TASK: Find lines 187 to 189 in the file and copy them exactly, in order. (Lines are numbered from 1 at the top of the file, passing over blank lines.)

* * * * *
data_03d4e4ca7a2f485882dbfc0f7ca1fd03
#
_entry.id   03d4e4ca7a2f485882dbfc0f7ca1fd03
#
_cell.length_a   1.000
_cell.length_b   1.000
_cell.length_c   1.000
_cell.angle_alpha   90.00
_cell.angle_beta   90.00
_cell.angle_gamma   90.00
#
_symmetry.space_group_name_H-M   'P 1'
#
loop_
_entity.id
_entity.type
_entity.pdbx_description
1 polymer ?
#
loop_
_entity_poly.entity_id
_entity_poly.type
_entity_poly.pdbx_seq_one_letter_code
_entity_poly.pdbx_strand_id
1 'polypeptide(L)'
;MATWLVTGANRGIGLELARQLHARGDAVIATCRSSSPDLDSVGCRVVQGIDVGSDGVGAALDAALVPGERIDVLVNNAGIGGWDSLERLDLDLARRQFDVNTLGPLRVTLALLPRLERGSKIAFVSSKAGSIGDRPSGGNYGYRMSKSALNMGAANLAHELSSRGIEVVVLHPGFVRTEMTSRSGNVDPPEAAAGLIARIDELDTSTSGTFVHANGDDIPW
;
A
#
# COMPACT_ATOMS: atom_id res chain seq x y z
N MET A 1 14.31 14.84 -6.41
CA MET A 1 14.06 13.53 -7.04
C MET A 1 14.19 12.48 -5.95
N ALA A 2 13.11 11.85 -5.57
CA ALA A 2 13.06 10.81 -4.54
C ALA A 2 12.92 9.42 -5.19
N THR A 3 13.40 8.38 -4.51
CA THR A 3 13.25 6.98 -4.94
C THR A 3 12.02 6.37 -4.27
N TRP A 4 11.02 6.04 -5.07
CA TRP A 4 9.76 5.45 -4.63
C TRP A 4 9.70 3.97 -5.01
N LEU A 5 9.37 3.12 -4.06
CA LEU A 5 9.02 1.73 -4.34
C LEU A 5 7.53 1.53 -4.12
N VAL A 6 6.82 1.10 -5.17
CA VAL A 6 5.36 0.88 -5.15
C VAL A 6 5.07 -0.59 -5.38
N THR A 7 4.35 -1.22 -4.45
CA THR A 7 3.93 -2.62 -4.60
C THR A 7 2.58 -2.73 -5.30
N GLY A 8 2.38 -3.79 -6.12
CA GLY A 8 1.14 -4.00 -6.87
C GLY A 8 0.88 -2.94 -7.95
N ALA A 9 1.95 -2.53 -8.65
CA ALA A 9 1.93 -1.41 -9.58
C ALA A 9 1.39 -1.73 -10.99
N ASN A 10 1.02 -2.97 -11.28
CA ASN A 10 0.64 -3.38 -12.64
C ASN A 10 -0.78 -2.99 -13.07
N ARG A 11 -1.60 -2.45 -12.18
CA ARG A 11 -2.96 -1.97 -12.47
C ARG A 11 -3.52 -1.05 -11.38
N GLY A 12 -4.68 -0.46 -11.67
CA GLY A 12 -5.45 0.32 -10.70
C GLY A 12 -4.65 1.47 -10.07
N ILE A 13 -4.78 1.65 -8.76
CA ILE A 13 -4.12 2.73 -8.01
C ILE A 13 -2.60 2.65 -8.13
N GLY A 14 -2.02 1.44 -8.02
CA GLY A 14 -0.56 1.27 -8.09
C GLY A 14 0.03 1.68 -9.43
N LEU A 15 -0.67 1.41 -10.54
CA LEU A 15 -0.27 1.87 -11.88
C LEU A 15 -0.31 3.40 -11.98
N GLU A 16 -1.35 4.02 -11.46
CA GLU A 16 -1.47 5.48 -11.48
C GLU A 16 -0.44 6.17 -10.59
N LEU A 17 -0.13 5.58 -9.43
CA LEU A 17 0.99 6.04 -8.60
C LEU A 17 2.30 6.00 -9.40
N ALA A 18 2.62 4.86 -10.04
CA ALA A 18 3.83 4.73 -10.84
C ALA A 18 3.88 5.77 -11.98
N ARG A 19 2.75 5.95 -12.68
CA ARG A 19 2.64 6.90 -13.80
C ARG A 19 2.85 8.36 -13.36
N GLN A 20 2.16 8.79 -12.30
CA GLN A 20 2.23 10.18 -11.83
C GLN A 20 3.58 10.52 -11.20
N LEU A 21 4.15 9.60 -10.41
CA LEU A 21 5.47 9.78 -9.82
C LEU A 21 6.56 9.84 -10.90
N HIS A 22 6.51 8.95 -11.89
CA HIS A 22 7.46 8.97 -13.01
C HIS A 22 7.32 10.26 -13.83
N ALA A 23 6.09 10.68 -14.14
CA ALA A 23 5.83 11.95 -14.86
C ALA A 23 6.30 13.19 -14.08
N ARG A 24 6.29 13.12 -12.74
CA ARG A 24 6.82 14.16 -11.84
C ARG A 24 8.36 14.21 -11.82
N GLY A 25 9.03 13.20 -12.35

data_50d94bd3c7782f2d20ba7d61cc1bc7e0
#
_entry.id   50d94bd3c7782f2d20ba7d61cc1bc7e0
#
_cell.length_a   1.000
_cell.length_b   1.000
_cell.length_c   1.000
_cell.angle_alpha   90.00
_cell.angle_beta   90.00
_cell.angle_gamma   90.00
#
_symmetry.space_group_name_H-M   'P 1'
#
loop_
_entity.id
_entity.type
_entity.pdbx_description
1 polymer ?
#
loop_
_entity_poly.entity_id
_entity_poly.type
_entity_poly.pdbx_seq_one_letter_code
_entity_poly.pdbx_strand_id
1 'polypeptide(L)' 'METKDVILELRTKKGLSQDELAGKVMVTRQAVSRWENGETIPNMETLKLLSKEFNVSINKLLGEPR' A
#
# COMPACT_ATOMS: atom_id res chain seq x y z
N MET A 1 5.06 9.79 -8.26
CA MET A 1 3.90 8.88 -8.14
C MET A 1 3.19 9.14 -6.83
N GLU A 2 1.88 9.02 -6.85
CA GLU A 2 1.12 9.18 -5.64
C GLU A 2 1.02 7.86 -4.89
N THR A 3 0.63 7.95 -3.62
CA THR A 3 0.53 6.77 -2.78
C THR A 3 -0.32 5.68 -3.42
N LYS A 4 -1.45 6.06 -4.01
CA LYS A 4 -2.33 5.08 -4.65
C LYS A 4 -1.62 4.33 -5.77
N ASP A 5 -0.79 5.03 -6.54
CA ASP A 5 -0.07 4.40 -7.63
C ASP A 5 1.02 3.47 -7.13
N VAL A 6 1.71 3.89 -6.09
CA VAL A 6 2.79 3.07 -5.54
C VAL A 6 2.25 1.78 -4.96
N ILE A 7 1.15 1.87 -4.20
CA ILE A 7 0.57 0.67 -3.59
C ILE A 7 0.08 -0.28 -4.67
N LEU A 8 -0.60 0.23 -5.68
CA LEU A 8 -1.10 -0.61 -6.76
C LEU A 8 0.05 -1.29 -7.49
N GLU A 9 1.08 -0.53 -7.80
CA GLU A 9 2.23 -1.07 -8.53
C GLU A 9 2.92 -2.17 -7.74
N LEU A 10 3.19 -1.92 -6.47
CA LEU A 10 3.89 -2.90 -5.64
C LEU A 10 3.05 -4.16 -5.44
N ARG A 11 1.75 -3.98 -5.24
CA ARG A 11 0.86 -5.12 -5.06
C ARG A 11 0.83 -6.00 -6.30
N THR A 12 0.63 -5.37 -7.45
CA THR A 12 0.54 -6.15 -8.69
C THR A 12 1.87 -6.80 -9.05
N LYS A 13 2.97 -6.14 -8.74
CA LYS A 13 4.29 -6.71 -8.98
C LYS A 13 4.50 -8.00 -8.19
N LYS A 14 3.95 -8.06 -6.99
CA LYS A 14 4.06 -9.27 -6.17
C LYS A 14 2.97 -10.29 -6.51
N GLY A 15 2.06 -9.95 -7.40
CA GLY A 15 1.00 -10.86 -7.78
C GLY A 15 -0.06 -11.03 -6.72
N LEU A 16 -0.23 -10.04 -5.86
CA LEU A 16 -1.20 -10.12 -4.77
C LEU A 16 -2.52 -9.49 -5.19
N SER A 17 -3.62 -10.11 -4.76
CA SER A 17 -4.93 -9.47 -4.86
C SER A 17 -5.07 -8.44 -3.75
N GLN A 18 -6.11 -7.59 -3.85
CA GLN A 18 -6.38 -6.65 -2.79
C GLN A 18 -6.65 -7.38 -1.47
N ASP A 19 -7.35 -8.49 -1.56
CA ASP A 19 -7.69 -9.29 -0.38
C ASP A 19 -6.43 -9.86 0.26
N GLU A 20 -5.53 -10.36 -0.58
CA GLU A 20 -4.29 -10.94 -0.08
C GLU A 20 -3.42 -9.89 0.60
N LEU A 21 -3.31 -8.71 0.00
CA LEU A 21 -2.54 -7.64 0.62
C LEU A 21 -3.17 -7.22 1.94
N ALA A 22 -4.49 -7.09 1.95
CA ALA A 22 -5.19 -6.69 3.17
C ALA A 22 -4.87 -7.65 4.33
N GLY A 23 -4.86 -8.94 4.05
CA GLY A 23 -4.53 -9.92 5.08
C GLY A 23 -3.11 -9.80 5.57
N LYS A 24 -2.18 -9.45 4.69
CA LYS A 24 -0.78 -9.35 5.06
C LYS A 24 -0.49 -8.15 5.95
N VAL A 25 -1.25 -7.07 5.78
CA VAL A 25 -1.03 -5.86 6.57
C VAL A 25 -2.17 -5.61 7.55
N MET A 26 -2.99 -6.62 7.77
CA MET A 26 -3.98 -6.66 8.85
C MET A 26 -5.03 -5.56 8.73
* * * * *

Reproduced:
C ASP A 19 -6.43 -9.86 0.26
N GLU A 20 -5.53 -10.36 -0.58
CA GLU A 20 -4.29 -10.94 -0.08